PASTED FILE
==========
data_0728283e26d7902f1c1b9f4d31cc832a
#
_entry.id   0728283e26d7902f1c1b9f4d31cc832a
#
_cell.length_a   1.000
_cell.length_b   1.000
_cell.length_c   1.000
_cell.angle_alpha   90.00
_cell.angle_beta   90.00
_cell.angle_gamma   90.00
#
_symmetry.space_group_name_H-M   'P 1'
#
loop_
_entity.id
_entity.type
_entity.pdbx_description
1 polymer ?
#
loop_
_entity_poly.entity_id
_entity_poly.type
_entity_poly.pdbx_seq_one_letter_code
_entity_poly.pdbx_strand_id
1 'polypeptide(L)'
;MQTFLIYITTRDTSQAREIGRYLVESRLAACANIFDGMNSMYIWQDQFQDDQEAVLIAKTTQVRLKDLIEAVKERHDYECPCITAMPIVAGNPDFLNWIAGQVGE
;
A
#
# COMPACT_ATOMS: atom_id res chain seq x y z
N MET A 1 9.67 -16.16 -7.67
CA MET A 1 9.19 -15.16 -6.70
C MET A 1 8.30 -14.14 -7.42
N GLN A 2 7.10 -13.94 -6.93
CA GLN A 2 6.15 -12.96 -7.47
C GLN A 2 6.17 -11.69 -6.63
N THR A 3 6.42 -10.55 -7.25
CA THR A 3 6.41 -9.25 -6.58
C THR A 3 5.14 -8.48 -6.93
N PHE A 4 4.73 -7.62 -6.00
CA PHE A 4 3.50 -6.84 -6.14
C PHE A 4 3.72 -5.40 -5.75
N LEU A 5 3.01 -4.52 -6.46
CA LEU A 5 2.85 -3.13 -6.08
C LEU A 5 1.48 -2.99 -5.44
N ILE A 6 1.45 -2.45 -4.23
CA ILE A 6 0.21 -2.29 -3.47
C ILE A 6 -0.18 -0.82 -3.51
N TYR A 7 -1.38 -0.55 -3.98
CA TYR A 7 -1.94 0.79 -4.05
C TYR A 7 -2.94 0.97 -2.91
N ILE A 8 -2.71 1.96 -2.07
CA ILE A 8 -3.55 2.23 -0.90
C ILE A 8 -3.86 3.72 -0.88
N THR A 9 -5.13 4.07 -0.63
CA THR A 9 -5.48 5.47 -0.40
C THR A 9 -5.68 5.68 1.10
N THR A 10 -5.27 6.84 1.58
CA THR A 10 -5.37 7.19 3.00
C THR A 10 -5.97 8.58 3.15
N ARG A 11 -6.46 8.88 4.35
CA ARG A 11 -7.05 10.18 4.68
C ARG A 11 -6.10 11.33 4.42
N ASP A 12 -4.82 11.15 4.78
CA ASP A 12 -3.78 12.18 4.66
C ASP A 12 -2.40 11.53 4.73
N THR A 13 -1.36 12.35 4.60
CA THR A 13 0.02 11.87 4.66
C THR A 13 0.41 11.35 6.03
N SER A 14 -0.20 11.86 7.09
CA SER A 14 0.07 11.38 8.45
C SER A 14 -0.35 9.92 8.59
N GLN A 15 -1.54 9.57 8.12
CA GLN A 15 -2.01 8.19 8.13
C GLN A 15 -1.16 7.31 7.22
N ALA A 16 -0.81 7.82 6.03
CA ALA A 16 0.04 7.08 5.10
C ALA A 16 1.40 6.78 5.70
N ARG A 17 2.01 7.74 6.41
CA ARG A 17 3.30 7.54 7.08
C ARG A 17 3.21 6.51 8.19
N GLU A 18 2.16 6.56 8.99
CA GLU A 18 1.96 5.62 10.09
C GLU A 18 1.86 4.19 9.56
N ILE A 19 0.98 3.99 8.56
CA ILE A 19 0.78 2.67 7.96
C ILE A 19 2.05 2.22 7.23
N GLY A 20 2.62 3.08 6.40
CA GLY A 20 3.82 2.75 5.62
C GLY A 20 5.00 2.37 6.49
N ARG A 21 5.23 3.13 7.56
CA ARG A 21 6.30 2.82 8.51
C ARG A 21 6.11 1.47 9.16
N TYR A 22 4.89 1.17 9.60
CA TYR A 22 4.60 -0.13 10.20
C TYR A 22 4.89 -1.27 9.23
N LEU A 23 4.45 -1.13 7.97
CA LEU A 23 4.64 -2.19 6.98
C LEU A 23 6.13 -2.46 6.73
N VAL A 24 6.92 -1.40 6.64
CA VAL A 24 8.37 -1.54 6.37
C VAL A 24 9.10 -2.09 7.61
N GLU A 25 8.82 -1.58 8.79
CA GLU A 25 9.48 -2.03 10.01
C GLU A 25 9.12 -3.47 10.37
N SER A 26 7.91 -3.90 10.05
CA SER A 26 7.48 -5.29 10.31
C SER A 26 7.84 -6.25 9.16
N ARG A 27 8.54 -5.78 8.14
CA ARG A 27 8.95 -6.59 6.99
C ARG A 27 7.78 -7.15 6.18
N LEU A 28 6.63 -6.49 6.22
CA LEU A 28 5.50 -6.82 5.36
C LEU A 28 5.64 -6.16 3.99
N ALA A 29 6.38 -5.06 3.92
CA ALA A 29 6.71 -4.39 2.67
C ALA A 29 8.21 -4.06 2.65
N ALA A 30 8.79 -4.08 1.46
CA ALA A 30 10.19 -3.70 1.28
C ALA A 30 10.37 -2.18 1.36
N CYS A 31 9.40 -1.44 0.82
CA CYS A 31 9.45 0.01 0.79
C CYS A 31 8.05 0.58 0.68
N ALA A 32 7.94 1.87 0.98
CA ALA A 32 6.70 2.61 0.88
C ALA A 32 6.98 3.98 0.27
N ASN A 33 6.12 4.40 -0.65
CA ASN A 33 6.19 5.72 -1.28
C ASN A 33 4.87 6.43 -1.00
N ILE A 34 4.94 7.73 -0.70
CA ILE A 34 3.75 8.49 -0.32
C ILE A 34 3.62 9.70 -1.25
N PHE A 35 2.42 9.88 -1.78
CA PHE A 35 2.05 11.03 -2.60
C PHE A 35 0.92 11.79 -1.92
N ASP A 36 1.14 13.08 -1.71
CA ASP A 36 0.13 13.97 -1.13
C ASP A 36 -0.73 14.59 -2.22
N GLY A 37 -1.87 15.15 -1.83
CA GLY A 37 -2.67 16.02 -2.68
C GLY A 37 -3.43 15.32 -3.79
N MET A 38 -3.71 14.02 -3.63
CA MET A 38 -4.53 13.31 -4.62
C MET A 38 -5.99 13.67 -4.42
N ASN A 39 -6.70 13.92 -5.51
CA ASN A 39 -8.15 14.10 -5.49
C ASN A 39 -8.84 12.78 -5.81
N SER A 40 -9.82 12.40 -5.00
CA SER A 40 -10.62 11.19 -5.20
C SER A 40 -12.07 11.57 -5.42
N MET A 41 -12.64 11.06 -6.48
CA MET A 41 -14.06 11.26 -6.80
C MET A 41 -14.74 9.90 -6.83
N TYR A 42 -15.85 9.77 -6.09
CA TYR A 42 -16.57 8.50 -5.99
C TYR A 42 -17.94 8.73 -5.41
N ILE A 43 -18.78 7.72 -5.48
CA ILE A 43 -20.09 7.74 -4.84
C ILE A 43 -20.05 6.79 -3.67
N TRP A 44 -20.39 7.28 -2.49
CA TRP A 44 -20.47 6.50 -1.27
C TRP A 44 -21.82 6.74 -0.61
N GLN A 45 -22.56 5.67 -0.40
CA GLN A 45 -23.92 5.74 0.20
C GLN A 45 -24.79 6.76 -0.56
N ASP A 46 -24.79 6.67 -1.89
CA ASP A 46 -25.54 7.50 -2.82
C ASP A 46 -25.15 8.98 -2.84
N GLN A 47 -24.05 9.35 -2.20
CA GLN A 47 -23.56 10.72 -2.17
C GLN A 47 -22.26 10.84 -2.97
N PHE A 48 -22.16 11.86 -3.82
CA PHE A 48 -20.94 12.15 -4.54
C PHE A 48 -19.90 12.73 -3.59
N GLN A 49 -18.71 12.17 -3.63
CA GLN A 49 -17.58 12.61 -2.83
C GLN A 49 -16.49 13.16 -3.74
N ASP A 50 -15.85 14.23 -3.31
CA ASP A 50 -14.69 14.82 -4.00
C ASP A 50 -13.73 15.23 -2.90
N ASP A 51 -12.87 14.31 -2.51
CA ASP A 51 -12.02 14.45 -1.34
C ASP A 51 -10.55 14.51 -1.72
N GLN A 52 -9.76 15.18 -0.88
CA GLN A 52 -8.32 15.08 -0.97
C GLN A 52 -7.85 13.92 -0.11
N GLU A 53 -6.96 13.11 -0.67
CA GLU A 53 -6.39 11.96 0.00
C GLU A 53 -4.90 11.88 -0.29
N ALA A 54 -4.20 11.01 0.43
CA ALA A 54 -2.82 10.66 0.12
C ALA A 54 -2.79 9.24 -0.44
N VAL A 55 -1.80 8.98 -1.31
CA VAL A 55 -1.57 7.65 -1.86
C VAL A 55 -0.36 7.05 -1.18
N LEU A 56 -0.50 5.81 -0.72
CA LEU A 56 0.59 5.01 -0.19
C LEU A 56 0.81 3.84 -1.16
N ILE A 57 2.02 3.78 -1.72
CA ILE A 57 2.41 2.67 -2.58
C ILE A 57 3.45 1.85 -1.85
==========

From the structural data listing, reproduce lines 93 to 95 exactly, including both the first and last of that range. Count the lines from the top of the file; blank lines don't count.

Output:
C ARG A 21 6.11 1.47 9.16
N TYR A 22 4.89 1.17 9.60
CA TYR A 22 4.60 -0.13 10.20